Minor, the Gay Games DC 2022 Chairman, asked me to co-chair the bid committee to bring Gay Games XI to D.C. with Blade publisher Lynne Brown and Clark Ray in 2016. I said, “yes” without hesitation. Minor, a veteran of six Gay Games, former FGG male Co-President and Chair of the DC Gay Games IX Bid, possesses the knowledge, institutional memory, and drive to ably lead D.C.’s second bid team. He pulled out all the stops.

The D.C. 2022 bid book details our plan, budgets, sponsors, venues, cultural events, lodging, transportation, security, etc., in 300 pages of glorious detail based on our experience with the Gay Games IX bid and years of experience hosting large-scale sporting events under the advice of people like Paul Tagliabue, former NFL commissioner, Gay Games DC 2022 Honorary Co-chair. The bid book was submitted on Nov. 30, 2016. It is fact-based, complete and shows our math.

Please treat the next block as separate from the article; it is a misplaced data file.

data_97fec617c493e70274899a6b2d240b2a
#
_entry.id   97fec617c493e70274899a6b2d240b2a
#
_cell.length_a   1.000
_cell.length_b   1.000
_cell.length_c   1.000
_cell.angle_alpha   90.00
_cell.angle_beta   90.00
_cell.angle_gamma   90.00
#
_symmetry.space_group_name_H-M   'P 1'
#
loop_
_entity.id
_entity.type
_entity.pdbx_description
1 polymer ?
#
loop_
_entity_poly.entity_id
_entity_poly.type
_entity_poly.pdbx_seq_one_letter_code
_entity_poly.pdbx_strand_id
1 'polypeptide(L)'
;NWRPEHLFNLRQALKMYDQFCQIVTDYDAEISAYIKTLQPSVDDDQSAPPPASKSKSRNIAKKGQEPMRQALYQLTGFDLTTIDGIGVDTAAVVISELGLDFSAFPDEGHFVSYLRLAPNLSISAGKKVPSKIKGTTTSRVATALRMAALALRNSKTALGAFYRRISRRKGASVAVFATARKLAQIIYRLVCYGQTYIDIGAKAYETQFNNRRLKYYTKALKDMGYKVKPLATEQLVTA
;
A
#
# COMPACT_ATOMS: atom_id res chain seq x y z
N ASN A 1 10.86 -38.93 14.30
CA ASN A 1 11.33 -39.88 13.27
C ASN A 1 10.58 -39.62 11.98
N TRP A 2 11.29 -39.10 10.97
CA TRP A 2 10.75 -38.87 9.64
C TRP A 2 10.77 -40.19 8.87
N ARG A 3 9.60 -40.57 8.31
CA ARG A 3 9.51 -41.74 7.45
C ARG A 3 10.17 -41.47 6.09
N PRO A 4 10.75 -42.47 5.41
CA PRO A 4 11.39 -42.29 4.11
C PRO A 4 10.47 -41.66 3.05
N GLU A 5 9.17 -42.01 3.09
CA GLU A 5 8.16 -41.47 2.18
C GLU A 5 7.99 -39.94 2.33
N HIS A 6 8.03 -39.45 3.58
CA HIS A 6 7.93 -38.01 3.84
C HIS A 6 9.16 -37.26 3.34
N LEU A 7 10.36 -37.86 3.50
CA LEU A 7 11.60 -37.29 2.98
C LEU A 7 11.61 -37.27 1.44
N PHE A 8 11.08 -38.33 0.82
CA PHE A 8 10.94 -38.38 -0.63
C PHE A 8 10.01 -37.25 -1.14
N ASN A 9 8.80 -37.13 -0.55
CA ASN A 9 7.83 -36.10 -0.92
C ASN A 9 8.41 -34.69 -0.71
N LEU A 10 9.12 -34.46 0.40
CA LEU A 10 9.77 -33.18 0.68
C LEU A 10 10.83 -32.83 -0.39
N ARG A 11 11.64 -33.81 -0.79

Our bid book, packed with facts and figures, touches the head.  Our 2022 final presentation, Inspire, touches the heart. Inspire is a beautifully imagined and produced multimedia and live presentation that captivated the FGG delegates, bringing many to tears. Briana Scurry, two-time Olympic gold medalist was greeted with thunderous applause and cheers repeatedly as she revealed then wore two gold medals as she told her story as an elite out lesbian athlete. Mayor Bowser, who led D.C.’s delegation, was cheered as she made D.C.’s pledge of $2 million in person to support Gay Games XI if the FGG selected D.C. Council member Jack Evans and Finance Committee Chair and Council member Brandon Todd also made the trip to demonstrate the City Council’s support of the D.C. bid. There was more applause and audible gasps and cheers as each of our Honorary Co-Chairs, Billie Jean King, Eric Holder, former U.S. Attorney General and Paul Tagliabue voiced their endorsements and support for the bid via video. Tagliabue, who “knows a thing or two about selecting cities for major sports events,” closed his remarks by proudly acknowledging his gay son and son-in-law. Chris Mosier, the first trans athlete to qualify for Team USA, took the podium and told his story about his transition, competing in the Cleveland Gay Games and qualifying for Team USA as a trans man to a hushed room. Mosier is living evidence of the power and importance of the Gay Games movement in nurturing and uplifting LGBT people.